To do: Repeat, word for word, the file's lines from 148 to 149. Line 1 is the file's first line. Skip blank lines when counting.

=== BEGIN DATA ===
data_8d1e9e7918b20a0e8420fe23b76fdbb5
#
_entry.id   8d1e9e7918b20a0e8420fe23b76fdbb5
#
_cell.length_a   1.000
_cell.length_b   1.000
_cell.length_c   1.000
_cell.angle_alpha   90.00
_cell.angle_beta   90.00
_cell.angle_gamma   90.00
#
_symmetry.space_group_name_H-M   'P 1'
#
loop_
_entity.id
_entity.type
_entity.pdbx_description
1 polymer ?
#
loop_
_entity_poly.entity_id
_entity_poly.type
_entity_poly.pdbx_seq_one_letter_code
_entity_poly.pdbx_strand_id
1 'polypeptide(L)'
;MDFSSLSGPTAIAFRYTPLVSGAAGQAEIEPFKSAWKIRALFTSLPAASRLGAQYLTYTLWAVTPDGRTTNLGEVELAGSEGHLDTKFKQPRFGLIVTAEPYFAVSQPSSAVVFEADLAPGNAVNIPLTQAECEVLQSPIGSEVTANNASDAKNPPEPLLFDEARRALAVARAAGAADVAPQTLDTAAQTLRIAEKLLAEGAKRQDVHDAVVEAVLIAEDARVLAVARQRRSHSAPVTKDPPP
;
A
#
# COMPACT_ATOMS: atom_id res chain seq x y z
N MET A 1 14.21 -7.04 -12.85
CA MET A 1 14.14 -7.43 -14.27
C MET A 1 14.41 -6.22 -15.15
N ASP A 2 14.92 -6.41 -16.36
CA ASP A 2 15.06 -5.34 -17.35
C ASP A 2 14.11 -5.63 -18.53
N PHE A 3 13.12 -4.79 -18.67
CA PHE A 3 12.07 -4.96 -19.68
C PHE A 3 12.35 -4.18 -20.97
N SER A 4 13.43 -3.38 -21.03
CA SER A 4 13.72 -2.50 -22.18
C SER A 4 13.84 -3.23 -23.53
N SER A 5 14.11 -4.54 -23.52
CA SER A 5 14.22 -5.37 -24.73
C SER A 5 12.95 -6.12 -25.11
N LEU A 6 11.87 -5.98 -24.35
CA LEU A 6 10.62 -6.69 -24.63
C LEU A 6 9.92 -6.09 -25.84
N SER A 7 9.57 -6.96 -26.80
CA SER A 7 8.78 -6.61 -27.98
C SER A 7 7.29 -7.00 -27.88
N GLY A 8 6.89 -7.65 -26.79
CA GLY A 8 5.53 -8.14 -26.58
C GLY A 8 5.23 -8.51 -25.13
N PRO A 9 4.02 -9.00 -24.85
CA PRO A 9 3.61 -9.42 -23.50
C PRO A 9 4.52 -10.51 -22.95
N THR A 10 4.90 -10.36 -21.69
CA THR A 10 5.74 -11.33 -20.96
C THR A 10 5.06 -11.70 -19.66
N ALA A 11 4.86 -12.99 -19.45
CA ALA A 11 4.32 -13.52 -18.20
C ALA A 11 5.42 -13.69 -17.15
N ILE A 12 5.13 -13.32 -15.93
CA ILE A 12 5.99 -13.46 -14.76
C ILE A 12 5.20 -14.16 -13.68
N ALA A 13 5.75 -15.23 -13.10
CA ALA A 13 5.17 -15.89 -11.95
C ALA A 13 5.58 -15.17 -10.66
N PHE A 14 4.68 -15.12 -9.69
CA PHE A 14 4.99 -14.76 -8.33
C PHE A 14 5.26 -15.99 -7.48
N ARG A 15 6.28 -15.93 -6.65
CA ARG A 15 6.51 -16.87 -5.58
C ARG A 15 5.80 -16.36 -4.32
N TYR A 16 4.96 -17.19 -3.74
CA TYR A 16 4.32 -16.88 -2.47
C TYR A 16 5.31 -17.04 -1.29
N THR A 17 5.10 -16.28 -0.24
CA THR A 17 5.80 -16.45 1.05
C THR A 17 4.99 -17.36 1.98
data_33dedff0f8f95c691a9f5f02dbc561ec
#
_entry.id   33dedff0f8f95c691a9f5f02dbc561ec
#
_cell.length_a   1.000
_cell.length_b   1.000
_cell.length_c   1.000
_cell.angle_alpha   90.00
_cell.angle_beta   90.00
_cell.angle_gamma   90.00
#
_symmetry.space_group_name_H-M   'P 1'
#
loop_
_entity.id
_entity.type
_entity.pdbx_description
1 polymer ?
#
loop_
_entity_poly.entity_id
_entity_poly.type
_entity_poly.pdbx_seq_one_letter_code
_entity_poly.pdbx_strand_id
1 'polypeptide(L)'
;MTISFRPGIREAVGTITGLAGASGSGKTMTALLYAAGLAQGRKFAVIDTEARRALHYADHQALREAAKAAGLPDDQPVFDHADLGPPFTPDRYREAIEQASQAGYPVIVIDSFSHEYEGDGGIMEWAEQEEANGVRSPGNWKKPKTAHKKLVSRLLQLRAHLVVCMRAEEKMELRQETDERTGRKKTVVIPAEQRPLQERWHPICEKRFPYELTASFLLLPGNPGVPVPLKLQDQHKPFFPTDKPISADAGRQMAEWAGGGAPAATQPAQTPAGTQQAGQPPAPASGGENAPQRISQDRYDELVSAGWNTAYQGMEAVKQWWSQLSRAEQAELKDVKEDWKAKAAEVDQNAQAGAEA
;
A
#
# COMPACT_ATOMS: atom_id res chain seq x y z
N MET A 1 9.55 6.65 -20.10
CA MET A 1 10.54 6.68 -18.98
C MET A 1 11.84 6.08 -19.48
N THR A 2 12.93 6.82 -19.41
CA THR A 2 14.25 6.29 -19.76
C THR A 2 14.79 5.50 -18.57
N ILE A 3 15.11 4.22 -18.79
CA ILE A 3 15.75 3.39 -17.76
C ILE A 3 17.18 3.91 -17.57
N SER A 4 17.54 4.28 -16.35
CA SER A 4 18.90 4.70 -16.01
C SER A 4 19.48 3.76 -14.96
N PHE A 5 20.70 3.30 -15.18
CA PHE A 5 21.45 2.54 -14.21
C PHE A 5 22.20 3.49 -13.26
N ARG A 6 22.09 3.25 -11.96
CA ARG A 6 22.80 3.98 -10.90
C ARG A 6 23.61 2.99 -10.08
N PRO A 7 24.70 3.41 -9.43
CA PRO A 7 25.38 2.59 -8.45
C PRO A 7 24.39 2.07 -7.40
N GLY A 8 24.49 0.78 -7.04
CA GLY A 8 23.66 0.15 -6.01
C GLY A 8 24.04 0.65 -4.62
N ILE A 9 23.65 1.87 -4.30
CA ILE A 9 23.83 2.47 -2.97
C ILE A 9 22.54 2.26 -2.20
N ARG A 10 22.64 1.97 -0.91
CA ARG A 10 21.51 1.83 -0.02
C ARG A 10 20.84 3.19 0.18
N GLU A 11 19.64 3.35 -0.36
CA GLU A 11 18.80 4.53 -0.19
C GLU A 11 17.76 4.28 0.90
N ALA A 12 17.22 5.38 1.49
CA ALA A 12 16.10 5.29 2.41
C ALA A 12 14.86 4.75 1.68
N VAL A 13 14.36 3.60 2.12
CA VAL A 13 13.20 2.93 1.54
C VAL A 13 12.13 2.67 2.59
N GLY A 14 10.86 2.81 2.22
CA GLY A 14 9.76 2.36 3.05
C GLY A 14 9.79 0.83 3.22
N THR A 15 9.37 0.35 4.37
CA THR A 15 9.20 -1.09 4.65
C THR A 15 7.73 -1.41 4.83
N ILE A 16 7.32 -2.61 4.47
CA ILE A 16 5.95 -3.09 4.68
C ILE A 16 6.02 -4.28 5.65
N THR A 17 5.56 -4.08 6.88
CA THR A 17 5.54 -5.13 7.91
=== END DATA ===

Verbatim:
N VAL A 13 14.36 3.60 2.12
CA VAL A 13 13.20 2.93 1.54